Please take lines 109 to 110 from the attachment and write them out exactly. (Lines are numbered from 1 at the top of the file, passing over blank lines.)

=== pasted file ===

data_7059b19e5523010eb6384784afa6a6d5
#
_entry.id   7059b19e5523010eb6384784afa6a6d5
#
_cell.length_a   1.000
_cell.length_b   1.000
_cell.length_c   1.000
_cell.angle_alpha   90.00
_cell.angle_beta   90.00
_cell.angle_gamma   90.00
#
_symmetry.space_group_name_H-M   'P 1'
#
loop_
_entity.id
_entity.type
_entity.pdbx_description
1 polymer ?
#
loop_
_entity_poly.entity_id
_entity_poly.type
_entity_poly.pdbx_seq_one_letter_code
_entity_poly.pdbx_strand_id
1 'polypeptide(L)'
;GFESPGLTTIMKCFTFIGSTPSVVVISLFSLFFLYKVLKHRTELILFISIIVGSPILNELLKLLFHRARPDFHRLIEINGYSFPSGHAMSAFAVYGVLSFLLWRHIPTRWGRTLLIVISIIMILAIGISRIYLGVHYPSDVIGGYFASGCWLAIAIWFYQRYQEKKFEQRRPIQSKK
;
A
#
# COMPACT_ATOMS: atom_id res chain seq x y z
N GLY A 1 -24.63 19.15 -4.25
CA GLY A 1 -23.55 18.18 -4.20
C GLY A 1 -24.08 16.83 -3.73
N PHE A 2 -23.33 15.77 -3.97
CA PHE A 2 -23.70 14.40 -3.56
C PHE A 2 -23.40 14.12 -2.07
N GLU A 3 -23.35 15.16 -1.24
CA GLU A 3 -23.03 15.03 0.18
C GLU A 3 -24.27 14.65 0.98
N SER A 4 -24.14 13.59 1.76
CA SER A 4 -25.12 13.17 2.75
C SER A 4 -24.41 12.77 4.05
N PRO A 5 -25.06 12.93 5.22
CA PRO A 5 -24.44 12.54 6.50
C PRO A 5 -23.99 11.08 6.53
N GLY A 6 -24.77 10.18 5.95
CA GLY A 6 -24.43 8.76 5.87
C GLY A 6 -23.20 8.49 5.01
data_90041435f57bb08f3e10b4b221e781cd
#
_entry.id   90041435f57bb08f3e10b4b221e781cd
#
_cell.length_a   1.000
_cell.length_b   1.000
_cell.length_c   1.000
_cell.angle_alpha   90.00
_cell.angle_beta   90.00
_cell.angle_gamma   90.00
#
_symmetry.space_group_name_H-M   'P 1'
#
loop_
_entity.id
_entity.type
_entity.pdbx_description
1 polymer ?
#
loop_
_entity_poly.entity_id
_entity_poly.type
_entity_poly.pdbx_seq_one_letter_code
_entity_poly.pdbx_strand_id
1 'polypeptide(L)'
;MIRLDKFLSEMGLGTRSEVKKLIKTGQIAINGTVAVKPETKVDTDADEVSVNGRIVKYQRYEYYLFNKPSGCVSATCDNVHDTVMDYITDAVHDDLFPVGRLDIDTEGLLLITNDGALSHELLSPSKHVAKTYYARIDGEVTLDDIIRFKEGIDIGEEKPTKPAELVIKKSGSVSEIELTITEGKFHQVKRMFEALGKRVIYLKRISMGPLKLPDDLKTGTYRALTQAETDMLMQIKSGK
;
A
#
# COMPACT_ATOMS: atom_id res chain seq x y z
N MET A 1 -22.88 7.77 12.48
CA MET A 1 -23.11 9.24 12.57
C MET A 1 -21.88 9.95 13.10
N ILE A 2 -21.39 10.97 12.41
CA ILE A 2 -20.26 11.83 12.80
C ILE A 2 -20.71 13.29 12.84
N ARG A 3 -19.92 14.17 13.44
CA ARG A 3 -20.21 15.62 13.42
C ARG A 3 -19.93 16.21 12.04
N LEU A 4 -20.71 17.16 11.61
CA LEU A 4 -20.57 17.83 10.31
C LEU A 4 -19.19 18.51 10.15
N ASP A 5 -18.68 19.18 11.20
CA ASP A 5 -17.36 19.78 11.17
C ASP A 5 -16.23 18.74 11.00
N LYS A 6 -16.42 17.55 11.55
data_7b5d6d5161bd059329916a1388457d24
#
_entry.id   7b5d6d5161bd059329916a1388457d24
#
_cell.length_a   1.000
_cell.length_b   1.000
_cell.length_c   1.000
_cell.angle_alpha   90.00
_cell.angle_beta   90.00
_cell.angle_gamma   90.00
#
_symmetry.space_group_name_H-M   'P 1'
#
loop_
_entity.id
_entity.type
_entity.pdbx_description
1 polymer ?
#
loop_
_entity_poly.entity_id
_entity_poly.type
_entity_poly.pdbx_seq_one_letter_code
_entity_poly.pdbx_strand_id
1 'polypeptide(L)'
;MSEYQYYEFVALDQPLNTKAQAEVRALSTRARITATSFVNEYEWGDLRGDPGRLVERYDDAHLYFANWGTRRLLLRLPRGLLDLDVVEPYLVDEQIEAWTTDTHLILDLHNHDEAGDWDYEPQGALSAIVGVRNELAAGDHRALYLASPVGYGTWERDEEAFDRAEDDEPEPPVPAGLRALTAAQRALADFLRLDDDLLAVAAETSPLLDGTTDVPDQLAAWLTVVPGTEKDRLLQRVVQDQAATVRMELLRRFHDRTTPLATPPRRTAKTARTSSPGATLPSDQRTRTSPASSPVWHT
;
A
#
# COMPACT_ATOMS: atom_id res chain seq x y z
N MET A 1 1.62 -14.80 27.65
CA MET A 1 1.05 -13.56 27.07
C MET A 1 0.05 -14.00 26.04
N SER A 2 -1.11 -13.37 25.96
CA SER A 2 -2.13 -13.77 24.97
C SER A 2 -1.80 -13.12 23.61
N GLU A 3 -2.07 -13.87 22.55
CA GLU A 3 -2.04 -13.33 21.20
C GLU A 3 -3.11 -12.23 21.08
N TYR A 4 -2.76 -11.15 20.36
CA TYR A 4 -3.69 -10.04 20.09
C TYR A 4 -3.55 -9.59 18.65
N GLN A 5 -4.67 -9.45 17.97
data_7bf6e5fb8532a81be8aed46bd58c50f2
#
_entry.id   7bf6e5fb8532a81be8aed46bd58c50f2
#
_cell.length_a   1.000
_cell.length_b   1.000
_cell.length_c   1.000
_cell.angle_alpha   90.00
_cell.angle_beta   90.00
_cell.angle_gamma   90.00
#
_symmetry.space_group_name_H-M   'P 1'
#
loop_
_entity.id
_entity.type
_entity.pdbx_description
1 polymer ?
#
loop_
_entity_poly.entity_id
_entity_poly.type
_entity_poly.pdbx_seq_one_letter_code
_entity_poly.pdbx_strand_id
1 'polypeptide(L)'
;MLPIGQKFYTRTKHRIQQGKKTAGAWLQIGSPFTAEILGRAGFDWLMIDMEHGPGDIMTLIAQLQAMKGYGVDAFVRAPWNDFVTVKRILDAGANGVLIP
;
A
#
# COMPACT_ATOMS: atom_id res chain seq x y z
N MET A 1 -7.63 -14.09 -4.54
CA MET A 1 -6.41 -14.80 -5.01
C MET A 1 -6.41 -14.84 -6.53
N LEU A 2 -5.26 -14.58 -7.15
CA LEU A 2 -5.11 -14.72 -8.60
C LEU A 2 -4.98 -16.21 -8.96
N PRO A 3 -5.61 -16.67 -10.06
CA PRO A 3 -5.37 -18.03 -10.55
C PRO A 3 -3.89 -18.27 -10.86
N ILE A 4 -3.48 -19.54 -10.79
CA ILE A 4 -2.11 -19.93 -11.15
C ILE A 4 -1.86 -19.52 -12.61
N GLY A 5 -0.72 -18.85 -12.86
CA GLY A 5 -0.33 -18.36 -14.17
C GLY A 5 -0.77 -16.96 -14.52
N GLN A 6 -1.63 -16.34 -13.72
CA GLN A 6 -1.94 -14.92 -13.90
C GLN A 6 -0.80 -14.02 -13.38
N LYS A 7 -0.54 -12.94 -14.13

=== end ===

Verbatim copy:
_entity.id
_entity.type